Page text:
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Once you've drawn your initial product design, it's time to take it to a 3D program for modeling. Veejay Gahir takes the initial sketch of a Formula 1 steering wheel from the first part of this series and shows you how to model and render a fully realized version in Maya. He shows how to import the sketch, use box and freeform modeling techniques to create the basic shape, and add details like buttons, dials, and decals. Finally, Veejay shows how to add texture and lights and render out the final view of your model.
This course uses an F1 wheel as an example project, but the techniques can be applied to any other automotive or consumer product. For more information, watch the first part of this series, Sketching an F1 Wheel in SketchBook.
This video i'm going to show you how to add the recesses, onto the body for the buttons and dials. To chapter three, let's go straight to file 03_01_F1_Button_Recess. If we take a look at the layer editor on the right hand side, the very top, this is going to be the end result of this particular video. Let's hide that layer and open up the next two layers, to show the cutters and the chamfer. So we're going to use the Boolean operation for this particular example. Where we would select the body, and then we would select the cutter, and perform the operation.
So before we get started, I want to show you something on our shelves at the very top. You'll see that I have a shelf called F1 Shelf. If you haven't had a chance to populate a custom shelf for yourself, you can import my one, and you can start using this to show you how it can speed up the workflow. Simply go to the left hand side into the arrow, let's go to Load Shelf. Go to the desktop, exercise files 03. And in there there's a folder called F1, and there you'll find the mel script for the F1 shelf. Once you've loaded it, you can change it, you can move the icons, you can delete them, it's entirely up to you.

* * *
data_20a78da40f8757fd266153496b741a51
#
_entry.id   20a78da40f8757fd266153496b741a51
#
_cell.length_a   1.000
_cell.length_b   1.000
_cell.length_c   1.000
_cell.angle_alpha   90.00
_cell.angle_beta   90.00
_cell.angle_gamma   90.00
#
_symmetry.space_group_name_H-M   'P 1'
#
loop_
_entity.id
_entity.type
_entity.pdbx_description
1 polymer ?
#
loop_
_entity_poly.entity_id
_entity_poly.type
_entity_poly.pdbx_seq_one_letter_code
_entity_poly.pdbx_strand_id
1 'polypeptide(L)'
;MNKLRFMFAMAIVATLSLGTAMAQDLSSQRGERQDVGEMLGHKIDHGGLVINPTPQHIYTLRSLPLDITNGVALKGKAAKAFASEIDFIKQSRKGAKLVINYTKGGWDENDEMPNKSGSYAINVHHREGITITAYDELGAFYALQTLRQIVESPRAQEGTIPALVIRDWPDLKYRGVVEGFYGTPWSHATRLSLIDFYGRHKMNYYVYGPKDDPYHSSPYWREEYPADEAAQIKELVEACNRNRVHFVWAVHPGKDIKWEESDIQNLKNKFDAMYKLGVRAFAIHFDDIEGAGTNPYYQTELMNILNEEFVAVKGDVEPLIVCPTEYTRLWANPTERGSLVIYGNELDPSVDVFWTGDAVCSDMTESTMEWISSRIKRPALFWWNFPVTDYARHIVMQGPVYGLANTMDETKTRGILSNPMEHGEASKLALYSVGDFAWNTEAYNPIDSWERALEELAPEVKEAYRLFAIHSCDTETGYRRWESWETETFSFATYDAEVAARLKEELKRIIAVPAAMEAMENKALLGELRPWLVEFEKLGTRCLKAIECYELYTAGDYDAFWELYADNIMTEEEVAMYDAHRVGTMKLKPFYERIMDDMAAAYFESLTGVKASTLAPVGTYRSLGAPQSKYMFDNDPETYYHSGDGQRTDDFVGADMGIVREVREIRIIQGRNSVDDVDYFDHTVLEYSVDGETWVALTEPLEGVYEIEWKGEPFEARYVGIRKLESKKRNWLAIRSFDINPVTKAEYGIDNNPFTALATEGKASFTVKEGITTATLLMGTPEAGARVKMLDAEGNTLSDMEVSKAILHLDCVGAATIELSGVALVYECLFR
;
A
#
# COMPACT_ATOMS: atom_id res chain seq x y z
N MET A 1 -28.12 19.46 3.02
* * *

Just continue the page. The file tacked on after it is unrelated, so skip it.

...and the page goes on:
So let's get started with this cutter operation. I want to select the body, hold the Shift down, select one of the cutters, And then I'll go to Mesh, Boolean. let's tear this off and I'm going to use the difference command. If you look at the options there's very little options. We're going to go with what we have. And you'll notice when I flip this round, this is not the result that I'm looking for. So let's take a look at what the problem could be. I'm going to z out of this command. Now Boolean operations are very sensitive to the normal directions of the faces.
So, let's just check those out. So, i'm going to select the body. Let's go to Display, Polygons, Face Normals. We'll look inside the cavity here, you can see all the normals are pointing inwards. We're going to reverse these. Let's go up to Normals, Reverse. Let's perform that operation again. So I'm going to select the body, hold the Shift down, select one of the cutters, and then say Difference. And that's exactly the result that I'm looking for.
With the body still selected I'm going to hold Shift down, pick another cutter, and just press the g to re-execute the command. Shift+Select+G. So we're going to work our way, through this part like so. And that is exactly what we are looking for. So in the next stage now, we're going to tidy up these vertex points to make quads.
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